Dr. Katinka's practice

Of flying chickens and a crashing rooster

A sunny day animates us to go for a walk again. We see the preparations of the airport team and decide to look at the airport from a viewing platform. The path leads along the southern part of the island towards the east and we are surprised that it is so nice and warm. From a bush we spook a rooster and his two hens. At eye level they fly, ten meters in front of us from the said bushes, across the road, onto a rocky outcrop.

Mangareva, Gambiers

As a young boy, I remember my uncle who kept free-range chickens on the farm and sold the eggs, once a week, at the market in the nearby town. In those days, the chickens had their wings clipped so they couldn't fly away. That was fifty years ago, the last time I saw flying chickens. We were all the more surprised to encounter such. The road we are walking on is unpaved and has potholes, just like the road in our village back then. I can still remember how at that time I could not stop jumping around in the puddles all day, wearing rubber boots. Somehow the feeling comes over me to try this, here and now, once again. Only I have no rubber boots with me, but no matter. I peile therefore the next puddle and am held back only by the outcry "Unter steh you!". I think only spoilsports. We come to the junction with a sign announcing us the viewing platform. Along a rocky ridge, we reach it and look at the nearby motu, with the airport facilities. The plane was already gone, of course, but we still enjoy the view and the panoramic view of the archipelago and its islands.

Gambian Archipelago

The basalt stone has heated up in the sun, quite nicely and so we do not linger long. On the way back, we stop by Fritz the German. Fritz is our Trans Ocean site manager. Unfortunately, he was in Tahiti when we arrived, so we only get to know him today. He has been living on the island for over 40 years and is known like a mad dog. Fritz is unique and knows many sailors. At least he knows that he knows them. Unfortunately, at the age of 82, his memory sometimes plays tricks on him. Nevertheless, he is still very spry and tells us his story of when he joined the Foreign Legion. We say goodbye to him, not without Gaby promising to bring him her original Swabian potato salad. We in turn look forward to the Silesian chops, from his freezer.
Spurred on by the beautiful day, I decide to take another small tour, over the ridge, to the north side of the island, to Kirimiro. We had already made the tour together once and wanted to visit a magazine because I read that there is cheap beer. The magazine was closed then and so today I set out on my own. Since we ran out of lemons, Gaby tries to get some in Rikitea. Past the rock that gives a wonderful view of the anchorage, the passage over the ridge, I finally reach the banana plantation on the other side of the island. Now it's only a few hundred meters to the magazine and I'm looking forward to the beer.

Ralf on the palm

Unfortunately, I am up to a feint and so I make my way back undone. The way was not completely in vain, at least I could buy a Pütz and my favorite peanuts. Since the road to Rikitea, which we took last time, is much longer, I decide to walk the same path back. Shortly after the lookout rock it happens. By a carelessness I slip and fall headlong, about 100 meters, down the mountain. On the damp underground I have all trouble to find hold. My right shoulder hurts and I almost lose my senses. The fact that I am alone in the jungle helps me to concentrate. The pain is almost unbearable, but the first thing to do is to get back on the path. The right arm is no longer operational and so it takes me almost an hour, slipping again and again, to reach the path. But now I still have to descend about one kilometer into the village. I reach the village road and find help. They drive me by car to the medical center. The alarmed doctor has my shoulder x-rayed and diagnoses a dislocated arm. Since the x-rays are not very informative, and probably out of respect for a stranger, he refers me to the clinic in Papeete. My efforts the next day to convince the doctor to put the arm back in place also fail. The next flight to Papeete leaves on Saturday, which means four more days. Since the pain was already enormous the night before and I didn't sleep a wink, we looked for other solutions. From the book, medicine on board, we get the instructions to set up a luxation again. So we lie together on the floor in the salon, Gaby's foot in my armpit, grabbing my arm and slowly pulling. I bite down on a piece of wood. A creaking sound and the snapping of the ball of the humerus into the socket, creates a sigh of relief in me. The pain subsides immediately and only when touched is it still slightly present. According to the manual, now comes the more difficult part. Immobilization. By chance we meet a French sailor who is a doctor. A short examination shows that there are probably no broken bones and she prescribes four weeks of rest. I am glad that we do not have to go to Papeete. If I could fly like a chicken, none of this would have happened.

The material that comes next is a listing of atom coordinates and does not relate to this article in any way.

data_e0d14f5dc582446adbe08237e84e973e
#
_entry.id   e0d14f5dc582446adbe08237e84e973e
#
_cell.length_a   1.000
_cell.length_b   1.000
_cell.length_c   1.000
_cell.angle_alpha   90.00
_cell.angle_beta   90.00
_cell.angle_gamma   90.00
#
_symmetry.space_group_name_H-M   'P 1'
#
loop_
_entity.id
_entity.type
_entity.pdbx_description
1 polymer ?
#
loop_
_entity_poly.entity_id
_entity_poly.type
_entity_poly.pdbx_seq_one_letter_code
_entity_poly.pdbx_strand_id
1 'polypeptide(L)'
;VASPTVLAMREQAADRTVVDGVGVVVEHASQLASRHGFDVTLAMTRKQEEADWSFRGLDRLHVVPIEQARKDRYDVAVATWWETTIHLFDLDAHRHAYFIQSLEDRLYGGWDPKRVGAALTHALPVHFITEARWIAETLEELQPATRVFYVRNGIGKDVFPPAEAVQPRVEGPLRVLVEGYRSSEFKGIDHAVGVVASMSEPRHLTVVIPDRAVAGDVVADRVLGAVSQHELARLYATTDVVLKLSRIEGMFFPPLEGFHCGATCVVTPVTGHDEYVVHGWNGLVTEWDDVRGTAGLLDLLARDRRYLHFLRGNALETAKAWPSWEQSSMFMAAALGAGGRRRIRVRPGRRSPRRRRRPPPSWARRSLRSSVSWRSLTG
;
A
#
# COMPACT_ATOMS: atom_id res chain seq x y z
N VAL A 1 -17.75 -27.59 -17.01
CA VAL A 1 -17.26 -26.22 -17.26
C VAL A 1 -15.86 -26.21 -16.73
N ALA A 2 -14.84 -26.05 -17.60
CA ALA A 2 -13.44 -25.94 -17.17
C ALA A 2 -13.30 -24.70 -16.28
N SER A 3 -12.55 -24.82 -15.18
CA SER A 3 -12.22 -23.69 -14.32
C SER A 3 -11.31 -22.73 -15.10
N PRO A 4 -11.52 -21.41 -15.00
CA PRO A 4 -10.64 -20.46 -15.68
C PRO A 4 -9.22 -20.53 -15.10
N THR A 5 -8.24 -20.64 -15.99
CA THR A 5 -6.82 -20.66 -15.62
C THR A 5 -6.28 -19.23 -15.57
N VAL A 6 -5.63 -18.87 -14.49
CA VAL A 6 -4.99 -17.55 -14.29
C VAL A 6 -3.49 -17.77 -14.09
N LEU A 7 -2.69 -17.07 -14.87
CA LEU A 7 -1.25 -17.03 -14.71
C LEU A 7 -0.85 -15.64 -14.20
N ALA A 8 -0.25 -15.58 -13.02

If the rest worked and which other obstacles I have to overcome with one arm, we will tell you next time at this place. Until then, always fair winds and keep a stiff upper lip.